Armed men hijack a New York City subway train, holding the passengers hostage in return for a ransom, and turning an ordinary day's work for dispatcher Walter Garber into a face-off with the mastermind behind the crime.
An undercover cop infiltrates an underworld subculture of Los Angeles street racers looking to bust a hijacking ring, and soon begins to question his loyalties when his new street racing friends become the prime suspects.
Playboy Britt Reid (Seth Rogen) becomes the new publisher of Los Angeles' "The Daily Sentinel" after the sudden death of his father. Britt's party life is about to change when he and his driver and kung fu expert, Kato (Jay Chou), stop a robbery. With the help of Kato, Britt starts a new career of fighting crime as the masked superhero "The Green Hornet". Written by
Douglas Young (the-movie-guy)
Jet Li had a pay-or-play deal for the role of Kato back when the Weinsteins had the rights. See more »
Some people think that when Kato offers Britt a beer, he spins the bottle caps off with his hand. The brand of beer he does this to does not have twist off caps, but that's the point; he's showing off his abilities to Britt by uncapping a beer bottle with ease and style. See more »
[on the phone]
Tell the Mayor, I'm insulted. I would never jeopardize the journalistic integrity of this newspaper for some rent-a-mayor's political agenda.
[to his son]
So Britt, here we are again. Sent home after another schoolyard fight. I know you miss your mother. So do I. But I have to take care of 750 employees, and you have to take care of yourself. Still that seems to be asking too much.
But I was trying to stop some bullies...
See more »
I watched "The Green Hornet" with a sense of skepticism. Having grown up with the original TV series, this movie really had some big shoes to fill out. And surprisingly enough, it managed to do so in a good enough way. But there were also aspects of the movie that were less than successful.
First of all, Seth Rogen (playing Britt Reid/The Green Hornet). No, no, no. I know he was involved in directing and writing the movie and all, but he is not chiseled out for an action role of this caliber. I do admire his spirit and enthusiasm, but he is more suited for comedy movies. Seeing him in this role didn't go well with me. He did bring along some comedy, but it didn't work so well in this particular movie.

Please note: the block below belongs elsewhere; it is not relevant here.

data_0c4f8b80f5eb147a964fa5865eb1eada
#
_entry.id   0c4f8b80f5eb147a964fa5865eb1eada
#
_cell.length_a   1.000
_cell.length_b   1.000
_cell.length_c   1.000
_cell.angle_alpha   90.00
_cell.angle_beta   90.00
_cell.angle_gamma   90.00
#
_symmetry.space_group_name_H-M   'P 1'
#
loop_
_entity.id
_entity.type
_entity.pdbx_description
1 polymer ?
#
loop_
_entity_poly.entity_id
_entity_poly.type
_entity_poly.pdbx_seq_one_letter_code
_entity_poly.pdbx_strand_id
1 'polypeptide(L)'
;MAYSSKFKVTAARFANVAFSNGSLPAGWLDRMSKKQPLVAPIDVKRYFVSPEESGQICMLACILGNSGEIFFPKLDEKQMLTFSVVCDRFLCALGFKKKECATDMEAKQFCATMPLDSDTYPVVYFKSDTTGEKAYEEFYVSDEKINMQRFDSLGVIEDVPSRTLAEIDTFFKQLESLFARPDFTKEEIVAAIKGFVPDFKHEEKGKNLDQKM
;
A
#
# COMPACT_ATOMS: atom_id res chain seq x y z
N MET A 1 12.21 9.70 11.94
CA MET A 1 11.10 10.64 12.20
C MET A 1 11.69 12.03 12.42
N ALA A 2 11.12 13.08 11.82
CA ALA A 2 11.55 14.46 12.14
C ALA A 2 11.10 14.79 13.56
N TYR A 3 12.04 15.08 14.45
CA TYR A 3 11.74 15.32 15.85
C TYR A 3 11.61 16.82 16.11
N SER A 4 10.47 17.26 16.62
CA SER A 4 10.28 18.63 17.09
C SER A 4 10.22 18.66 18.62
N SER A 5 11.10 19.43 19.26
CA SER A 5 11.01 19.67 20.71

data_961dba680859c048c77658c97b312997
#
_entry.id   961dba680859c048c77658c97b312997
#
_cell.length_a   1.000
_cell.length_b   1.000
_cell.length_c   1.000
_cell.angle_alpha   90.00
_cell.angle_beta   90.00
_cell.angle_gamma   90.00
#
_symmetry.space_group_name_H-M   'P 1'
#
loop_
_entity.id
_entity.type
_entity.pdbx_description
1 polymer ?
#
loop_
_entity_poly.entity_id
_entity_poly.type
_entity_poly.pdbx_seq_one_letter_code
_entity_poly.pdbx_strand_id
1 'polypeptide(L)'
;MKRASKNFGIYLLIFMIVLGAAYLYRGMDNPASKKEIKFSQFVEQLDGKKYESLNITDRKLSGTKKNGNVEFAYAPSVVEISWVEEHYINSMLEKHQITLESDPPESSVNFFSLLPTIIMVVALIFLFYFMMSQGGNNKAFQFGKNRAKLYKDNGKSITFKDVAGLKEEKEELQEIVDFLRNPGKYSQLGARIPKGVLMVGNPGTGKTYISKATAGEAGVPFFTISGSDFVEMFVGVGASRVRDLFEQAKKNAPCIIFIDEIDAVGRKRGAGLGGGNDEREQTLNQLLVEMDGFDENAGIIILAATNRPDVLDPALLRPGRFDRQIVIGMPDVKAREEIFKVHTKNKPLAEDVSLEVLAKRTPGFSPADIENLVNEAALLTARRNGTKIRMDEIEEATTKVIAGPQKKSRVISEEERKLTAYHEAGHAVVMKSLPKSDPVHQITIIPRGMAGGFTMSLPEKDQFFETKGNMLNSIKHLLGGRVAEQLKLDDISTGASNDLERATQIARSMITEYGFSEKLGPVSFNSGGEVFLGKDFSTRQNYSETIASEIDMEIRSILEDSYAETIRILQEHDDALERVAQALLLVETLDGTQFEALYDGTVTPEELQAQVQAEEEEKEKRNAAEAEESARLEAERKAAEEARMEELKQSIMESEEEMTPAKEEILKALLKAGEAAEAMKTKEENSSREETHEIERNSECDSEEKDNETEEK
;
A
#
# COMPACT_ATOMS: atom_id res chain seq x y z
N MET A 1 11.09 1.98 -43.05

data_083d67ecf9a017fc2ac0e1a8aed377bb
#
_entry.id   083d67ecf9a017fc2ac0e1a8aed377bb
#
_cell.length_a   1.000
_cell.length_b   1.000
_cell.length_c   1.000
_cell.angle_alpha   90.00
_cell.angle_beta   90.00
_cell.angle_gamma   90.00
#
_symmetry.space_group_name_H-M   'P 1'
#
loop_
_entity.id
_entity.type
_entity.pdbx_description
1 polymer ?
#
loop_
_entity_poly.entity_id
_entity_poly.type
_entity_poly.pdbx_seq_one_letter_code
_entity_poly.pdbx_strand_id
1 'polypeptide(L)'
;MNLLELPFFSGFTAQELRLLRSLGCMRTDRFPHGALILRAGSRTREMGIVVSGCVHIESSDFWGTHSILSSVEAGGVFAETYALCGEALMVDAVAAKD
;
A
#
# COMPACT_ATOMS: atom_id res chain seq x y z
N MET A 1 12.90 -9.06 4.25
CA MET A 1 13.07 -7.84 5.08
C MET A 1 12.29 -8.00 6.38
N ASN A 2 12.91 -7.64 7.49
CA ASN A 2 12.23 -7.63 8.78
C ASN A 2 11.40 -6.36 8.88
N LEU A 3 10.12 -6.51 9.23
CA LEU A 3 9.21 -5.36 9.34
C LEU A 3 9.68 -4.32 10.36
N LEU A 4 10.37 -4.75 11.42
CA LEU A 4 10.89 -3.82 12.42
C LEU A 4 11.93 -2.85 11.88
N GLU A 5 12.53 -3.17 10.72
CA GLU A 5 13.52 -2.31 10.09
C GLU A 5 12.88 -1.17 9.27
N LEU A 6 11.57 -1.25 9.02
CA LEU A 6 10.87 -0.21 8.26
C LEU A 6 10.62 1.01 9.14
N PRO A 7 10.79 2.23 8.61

And the scene at the beginning where Britt Reid was bringing home a woman and they went through the garage and sat in all the cars (showing them off for the audience, actually) in high-speed capture, what was up with that? Already at that point, the movie started to falter and crash.
Jay Chou (playing Kato) certainly had HUGE shoes to fill out after the original role was played by Bruce Lee. And actually Chou did a decent enough job, with good acting and well-choreographed action/fighting sequences. So hats off to him for that.
However, the most memorable person in the movie was Christoph Waltz (playing Chudnofsky). He was fantastic as a villain and worked his role very well and very convincingly. Plus there was also a good sense of humor to his role, and it worked well.
The story told in the movie was fast-paced, captivating and interesting enough to keep you enthralled throughout the entire feature length.
For an action movie, then "The Green Hornet" is actually quite good. But for a follow-up to the legacy of the TV series, the movie is a mediocre attempt with good intentions. Had they cast someone else for Britt Reid, it would have worked much better. Now, I am not saying that Seth Rogen is a bad actor, he was just ill-suited for this role. "The Green Hornet" is good entertainment if you are in for an evening of action, corny one-liners and a trip down memory lane.
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